TSA v. VRC

Earlier this year my dad lost his job and because of him finding a new job in another state, I am forced to leave my current team as well as VEX VRC in exchange for TSA. If anyone has been a part of both organizations or knows more than I do about TSA and VRC in general (it isn’t very hard), what are the large or small differences between each?

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TSA is a whole hell of a lot more than just robotics, in fact robotics is kind of an afterthought.

I’d suggest going to their website to see what all they offer in terms of competition.

They do have TSA VEX, however it’s solely skills runs, no actual tournaments or anything like that. It’s not a bad program at all, and usually they have something for everyone, you more just have to find the things that interest you the most.

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Well that sucks. I was really looking to continue robotics.

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What state you moving to? Most states have a good amount of vex clubs. States like Montana only have 1 or no clubs.

I’m moving to Georgia. More specifically the East Coweta/ Newnan area

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There are a lot of good teams in Georgia you should try asking your high school ( just an assumption). If not they maybe try looking for private teams in the area. My team is based out of Georgia and vex is particularly big.

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I’m rising 8th grade but not a single middle school or high school in my area has a vex team. I’m going to start looing for private teams. Are there any you can reccommend, or places that I could find them?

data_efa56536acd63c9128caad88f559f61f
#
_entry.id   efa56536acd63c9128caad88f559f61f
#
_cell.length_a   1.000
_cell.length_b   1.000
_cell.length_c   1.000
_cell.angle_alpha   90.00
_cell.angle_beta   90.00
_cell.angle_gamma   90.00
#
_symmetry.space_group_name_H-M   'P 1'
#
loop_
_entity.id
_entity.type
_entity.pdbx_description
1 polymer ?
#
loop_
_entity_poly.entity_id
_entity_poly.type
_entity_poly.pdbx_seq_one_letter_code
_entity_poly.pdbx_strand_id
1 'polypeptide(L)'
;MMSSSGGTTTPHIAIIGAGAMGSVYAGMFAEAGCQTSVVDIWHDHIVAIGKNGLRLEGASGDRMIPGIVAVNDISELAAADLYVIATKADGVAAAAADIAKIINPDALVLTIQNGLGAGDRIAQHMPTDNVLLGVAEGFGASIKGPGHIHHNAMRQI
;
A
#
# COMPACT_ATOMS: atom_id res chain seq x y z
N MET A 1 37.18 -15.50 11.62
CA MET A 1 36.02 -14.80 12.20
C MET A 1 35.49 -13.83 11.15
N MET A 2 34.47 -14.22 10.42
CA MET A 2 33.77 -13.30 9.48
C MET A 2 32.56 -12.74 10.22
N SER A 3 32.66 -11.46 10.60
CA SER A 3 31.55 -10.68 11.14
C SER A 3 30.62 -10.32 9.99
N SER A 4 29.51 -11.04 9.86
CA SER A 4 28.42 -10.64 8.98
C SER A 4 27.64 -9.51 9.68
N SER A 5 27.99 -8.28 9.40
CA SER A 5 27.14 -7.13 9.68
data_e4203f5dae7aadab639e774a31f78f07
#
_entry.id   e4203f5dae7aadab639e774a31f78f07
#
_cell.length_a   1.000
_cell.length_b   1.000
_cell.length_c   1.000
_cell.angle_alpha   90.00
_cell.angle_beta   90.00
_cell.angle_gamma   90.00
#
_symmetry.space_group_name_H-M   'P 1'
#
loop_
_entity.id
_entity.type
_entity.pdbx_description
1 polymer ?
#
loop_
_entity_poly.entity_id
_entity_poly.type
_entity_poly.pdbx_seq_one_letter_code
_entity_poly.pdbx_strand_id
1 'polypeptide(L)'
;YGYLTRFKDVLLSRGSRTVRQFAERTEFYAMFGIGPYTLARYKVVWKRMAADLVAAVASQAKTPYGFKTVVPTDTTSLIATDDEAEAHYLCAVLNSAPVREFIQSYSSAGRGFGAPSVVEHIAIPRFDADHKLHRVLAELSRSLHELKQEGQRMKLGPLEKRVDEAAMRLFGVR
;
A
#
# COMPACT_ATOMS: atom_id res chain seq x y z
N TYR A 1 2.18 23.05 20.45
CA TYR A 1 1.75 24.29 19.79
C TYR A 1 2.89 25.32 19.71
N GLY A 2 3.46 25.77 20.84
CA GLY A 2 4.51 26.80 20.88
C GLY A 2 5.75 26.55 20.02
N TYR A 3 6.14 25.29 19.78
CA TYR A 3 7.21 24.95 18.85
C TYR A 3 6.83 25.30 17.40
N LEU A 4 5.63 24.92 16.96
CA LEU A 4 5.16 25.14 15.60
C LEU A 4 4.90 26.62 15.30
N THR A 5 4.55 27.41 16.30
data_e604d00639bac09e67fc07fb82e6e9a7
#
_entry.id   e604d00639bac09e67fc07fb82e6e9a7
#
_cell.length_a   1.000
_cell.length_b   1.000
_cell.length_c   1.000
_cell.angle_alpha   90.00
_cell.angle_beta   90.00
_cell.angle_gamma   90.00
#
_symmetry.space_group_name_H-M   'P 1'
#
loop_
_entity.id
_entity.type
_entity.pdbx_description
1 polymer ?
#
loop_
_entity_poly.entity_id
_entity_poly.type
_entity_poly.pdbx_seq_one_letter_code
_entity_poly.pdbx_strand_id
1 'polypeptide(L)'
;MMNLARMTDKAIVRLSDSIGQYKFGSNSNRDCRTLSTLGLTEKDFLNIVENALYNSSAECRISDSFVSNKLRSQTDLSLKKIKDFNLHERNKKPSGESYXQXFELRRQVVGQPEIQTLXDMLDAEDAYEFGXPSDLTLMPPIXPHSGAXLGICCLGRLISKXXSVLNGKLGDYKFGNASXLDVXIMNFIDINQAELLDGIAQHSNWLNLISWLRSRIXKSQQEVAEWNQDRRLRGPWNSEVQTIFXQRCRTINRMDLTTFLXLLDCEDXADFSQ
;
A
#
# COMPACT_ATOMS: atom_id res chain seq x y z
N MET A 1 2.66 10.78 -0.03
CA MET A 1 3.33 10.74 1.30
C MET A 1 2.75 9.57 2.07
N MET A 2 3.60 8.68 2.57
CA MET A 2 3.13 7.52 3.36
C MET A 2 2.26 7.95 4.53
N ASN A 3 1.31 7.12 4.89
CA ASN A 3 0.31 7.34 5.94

Unfortunately I do not know many teams. This has been in another post if this helps

TSA is still pretty great! I participated in both during high school. I can also echo that Georgia has some of the best TSA high school programs. My first time visiting Georgia was for TSA nationals and I discovered how much I love my current college!

Our Turning Point robot makes a special appearance on the TSA Vex Website too!
edit: gotta say Turning Point now that Tipping Point exists…

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I know there are some because they come up to midstate south carolina to compete. Aaand now i dont remember who they are
may be a bit hard to do in middle school but in high school you might be able to start a team
provided the school can fund it

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We have TSA teams in Texas that also compete in VRC events with their TSA - VEX robot.

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As others have said TSA is more than robots. I’m a fan of all the other things they do.

Not at fan of the Robot Competitions that they run. In the past you have three “driver skills” runs. Based on your score they then rank you. Some places let you pick alliances, other then assign you alliances VEXIQ style. Then you are in a elimination tournament, with most places just doing a semifinal round (8 teams in 4 alliances) and a finals round. For most teams this means 4 matches / maybe 5 for a total of 10 mins drive time after working 50+ hours on your robot.

In Delmarva I encourage teams to do BOTH VRC events and TSA events. That makes a little more time sense. Plus we’ve found that teams that do both end up much better at the end of year TSA event.